Don’t Look Me up and Down: Look Me in the Eye – a Fit Woman’s Opinion on Non-Verbal Body Shaming

For some time now, we have been witness to wonderful campaigns directed towards the acceptance of all body types, especially, if not solely, the various body types of women. The Dove campaign is to be applauded for giving every woman a chance to champion themselves and identify with an image much like their own on television, the internet, billboards and in magazines.  In a world where you have to look deep beyond the surface to find what is real, it is important for people to see a reflection of themselves in advertising.

On social media the acceptance of self was such a hit that there were even spin off topics borne by the politically correct righteous that made me hold my tongue until now.  Let me elaborate.  As a woman, I feel strongly that every person (men included) should feel good about themselves.  I believe that everyone must have as many (if not more) attributes that they love about themselves than ones they dislike.  I, and some who share my belief, feel that people must have a sense of self worth that allows them to veer away from behaving and or dressing inappropriately to prove to themselves and possibly others, that they are cool, young, sexy, hot, in control or whatever tier of esteem they are trying to attain.  There is something about showing less to ever so coolly reveal that there is so much more to who you are.  There is something to be said for elegance and grace and quiet confidence at every age, size and shape.  But whenever anyone implores others to really reach for something more substantial within themselves, they are criticized by the politically correct others who feel we are “shaming”.  These people like to say if a person (and let’s use women in this example), a woman in her 40’s feels to dress like her 14 year old daughter, who are we to judge her?  If she wants to let her butt cheeks hang out of her shorts or she wants to wear a tight crop-top with leggings, we should applaud her courage. What then do we say about a scantily clad  teen girl at a dance not walking away from a group of boys until each one of them upon her request, makes out with her and her friends?  Is this group of young teen women empowered? Are they controlling their sexuality?  Dictating to the opposite what they want done, when and how?  Is she empowered when she takes to social media and posts revealing photos of herself?  The “selfie” takes on new meaning then, doesn’t it?

Okay. Sure. Maybe I’m a prude. Maybe I am guilty of “shaming” other women but looking in from the outside, I can’t help but wonder what there is to gain when children disassociate themselves from their mother’s attire or demeanour in embarrassment?  What is there to gain when the persona that accompanies the outfit draws the people who want to be a part of the show for a moment, who then walk away speak insults under their breath?   Why do my sons have to be privy to your exposed self in a public place that is not a beach?  Congratulations, Mom for looking “hawt” and sexy at a Minor Level Sporting event.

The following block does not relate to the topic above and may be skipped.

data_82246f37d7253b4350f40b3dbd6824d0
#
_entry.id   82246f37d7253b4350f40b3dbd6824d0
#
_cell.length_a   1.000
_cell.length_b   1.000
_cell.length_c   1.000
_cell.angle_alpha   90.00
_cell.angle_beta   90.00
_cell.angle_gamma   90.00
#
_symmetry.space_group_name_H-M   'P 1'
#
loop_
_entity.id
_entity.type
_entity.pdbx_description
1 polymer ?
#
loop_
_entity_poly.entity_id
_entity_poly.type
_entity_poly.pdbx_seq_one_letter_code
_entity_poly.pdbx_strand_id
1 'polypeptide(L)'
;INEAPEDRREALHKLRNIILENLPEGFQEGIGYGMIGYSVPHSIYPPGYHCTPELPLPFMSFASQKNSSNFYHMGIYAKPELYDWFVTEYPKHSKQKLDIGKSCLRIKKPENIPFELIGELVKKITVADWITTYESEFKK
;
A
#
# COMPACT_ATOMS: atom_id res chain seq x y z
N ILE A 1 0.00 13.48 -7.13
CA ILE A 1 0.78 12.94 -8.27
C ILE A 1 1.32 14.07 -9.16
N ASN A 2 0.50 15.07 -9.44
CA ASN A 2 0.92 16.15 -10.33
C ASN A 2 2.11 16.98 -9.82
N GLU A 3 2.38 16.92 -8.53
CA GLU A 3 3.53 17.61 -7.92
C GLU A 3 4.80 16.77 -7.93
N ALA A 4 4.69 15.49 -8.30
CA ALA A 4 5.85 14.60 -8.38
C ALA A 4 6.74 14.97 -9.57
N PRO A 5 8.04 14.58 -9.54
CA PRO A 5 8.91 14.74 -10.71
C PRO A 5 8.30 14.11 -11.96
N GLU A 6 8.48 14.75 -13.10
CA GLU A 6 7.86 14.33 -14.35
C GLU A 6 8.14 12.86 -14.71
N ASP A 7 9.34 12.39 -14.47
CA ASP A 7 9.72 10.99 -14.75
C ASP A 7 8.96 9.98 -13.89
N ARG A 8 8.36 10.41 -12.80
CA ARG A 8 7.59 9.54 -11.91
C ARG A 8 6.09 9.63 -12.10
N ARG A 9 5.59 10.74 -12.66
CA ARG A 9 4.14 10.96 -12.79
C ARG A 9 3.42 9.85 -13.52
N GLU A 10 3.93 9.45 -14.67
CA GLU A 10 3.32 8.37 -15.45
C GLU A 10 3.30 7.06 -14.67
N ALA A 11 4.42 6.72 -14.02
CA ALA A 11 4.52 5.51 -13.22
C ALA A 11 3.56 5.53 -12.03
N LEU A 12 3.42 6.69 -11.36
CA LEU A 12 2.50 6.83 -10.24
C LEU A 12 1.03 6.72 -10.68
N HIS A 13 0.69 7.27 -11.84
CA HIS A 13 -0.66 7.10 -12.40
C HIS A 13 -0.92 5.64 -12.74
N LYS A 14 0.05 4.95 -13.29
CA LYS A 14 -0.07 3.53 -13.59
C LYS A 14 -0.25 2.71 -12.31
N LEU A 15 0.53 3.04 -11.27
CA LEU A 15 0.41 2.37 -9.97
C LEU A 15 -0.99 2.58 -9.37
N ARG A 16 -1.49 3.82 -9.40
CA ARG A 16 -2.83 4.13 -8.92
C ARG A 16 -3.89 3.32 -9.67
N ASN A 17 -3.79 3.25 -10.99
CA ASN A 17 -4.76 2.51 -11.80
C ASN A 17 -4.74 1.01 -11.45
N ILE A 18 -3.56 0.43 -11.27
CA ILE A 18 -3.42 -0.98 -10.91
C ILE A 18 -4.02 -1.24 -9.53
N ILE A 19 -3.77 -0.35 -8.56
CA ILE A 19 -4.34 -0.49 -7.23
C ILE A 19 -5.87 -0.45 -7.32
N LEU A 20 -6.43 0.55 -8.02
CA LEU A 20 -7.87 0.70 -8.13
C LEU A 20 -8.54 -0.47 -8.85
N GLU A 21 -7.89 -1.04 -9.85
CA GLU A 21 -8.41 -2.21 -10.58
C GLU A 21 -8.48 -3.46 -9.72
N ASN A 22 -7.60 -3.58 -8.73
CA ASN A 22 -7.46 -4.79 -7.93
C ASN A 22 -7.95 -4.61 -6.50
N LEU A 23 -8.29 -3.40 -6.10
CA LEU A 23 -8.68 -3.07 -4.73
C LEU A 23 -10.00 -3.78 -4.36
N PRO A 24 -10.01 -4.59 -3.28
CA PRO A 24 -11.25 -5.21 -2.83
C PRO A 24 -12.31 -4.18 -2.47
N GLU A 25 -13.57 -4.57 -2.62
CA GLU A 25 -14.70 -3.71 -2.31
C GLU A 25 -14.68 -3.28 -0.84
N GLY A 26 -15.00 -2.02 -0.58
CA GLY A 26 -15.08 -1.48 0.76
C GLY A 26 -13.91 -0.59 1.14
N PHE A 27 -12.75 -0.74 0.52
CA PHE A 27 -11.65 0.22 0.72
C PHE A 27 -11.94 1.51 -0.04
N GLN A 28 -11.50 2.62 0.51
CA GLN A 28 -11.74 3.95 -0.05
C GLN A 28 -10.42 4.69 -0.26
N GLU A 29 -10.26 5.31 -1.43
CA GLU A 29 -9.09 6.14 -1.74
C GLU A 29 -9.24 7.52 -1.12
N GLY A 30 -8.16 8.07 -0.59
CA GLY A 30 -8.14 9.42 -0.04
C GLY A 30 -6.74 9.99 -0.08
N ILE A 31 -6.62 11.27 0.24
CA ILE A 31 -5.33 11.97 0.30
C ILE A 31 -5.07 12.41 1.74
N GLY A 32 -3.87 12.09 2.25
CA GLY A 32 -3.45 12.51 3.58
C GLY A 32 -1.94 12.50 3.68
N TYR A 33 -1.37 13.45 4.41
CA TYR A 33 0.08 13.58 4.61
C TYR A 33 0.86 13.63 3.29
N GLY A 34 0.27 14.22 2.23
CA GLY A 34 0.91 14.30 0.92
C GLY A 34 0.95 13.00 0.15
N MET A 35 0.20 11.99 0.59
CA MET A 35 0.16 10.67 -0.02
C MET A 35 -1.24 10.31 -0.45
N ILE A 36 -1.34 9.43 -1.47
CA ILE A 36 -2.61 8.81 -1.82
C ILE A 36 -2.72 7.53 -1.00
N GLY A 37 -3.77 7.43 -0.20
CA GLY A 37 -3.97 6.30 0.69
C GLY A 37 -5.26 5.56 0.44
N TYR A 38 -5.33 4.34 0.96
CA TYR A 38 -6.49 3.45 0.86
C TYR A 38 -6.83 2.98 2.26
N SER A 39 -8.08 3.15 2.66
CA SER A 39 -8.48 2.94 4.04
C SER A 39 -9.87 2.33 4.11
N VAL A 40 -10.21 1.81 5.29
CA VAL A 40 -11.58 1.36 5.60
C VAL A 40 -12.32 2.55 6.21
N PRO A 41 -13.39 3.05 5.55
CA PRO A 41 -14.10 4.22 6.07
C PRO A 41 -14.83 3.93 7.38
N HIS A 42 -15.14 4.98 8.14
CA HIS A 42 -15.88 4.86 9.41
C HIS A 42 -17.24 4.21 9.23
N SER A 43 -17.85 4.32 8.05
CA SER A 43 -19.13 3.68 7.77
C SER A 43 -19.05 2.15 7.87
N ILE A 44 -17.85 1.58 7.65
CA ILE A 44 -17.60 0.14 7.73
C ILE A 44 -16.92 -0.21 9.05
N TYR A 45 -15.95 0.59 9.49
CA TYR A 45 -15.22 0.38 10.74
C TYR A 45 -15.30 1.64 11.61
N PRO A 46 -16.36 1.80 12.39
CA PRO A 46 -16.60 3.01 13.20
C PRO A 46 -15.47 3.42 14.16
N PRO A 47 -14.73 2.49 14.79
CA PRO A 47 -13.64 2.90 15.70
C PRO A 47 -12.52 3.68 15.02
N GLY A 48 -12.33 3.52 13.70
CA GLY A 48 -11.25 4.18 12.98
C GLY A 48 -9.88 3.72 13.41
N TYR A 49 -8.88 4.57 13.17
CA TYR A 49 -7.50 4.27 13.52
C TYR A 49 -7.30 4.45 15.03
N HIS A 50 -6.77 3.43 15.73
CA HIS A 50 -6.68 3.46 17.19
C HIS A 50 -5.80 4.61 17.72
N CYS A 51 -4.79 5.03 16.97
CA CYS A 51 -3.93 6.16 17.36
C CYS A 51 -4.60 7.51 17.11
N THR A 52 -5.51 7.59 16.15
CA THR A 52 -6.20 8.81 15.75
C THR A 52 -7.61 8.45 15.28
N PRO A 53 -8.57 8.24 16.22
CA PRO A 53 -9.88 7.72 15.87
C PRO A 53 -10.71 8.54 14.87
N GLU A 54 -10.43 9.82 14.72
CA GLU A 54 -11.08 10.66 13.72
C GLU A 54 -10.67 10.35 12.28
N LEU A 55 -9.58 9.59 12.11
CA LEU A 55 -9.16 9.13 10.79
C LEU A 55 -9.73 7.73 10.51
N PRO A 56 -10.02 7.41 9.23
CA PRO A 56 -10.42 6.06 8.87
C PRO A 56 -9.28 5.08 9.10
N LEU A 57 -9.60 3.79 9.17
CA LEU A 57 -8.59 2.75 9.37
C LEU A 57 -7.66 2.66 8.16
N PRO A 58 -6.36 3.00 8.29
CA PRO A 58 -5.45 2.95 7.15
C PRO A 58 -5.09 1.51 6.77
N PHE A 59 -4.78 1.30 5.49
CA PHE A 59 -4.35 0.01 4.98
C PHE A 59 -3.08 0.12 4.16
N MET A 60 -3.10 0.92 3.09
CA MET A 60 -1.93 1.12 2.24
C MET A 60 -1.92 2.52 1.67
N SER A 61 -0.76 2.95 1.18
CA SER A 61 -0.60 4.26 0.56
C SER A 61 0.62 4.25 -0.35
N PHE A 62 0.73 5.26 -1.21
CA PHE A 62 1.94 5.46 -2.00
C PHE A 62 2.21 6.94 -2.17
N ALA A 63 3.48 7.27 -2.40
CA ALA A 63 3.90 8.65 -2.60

In the spirit of championing oneself I am going to take my turn to lash back in defence of women like me – active women whose bodies are perfectly imperfect.  We have muscles and are generally strong and in good health.  We are the women who like our sports, our dance, our yoga and whatnot and we play because it’s fun and relaxing and we are okay with a little sweat and okay with our post partum bellies that could, in the right light look like a deflated beach ball.  We are the women who LOVE to eat but stop when we are full.  We eat junk sometimes only without the excuses and we own the consequences and do something about them. We never criticize anyone’s appearance yet so many people have no problem telling us how we are lucky we are to be skinny (when clearly we are not) and have no problem calling us names in jest (in jest my ass) because you are dissatisfied with yourself. We are the women who don’t dress to flaunt, don’t triple coat our faces with makeup yet look beautiful, comfortably wearing what we love and being who we are. So for those of you who talk to us but deep down dislike us, do us a favour – stop trying to shame us with your quick head to toe glances of jealousy.  I have been exposed to that since I was 6 years old.  I have noticed grown-ass adults  – family friends, 4 specific high school teachers of mine and worse, a couple relatives who would stand right in front of me, talking to me doing the head to toe scan sometimes even telling me what they did not like about me or what I was wearing in the poor guise of a joke. And again, I was a child at the time.  It was evident they were not listening to a word I was saying. I knew it at age 6 and I have always known it.  They did not hear one iota of the conversation because they were busy scrutinizing (or like we say in Trinidad, macoing) every aspect of my body , my face, my clothes, my shoes and my hair.  Hating ALL of what they saw because they truly LOVED what they saw and just could not have it, or develop it because it was MINE.

I remember telling my mother I noticed when some people had conversations with others, myself included, they tended to look not at the face when they spoke to you but did what seemed to be several critical, quick glances at a person’s clothing and body and did so quite frequently as they spoke. I asked her why this happened and my champion mother simply said, “Jealousy, baby”.

But, I was a child and I had nothing.  Nothing at all except my childhood, my imagination and myself.  I had what everyone had and in the case of adults, you could say I had even less so why would they be jealous?  Then my mother said to me ever so calmly, “I am sorry people look at you like that.  I know how it feels because I have had that happen to me too. – I think it is really rude.  Perhaps they don’t realize they are doing it, but I think deep down they do know.  I think they did it once, then twice and then it became a rude habit.  That is their problem, not yours.  In your whole life there will be many people who glance at you up and down repeatedly because their parents did it and they unfortunately learned to do it too. They may be smaller than you, bigger than you, older or younger or the same age, They may be wealthier, poorer or of the same income. They may be a different colour or religion than you; they may not. These  people may never look at you in your eyes when they talk to you.  It is an attempt maybe to make you feel self  conscious. In those moments I want you to feel self assured that you are perfectly fine. Just remember that is their jealousy, their lack of confidence and therefore their problem, not yours, ever. You must always draw confidence from those people and never let their glances get you down. Be your comfortable self.”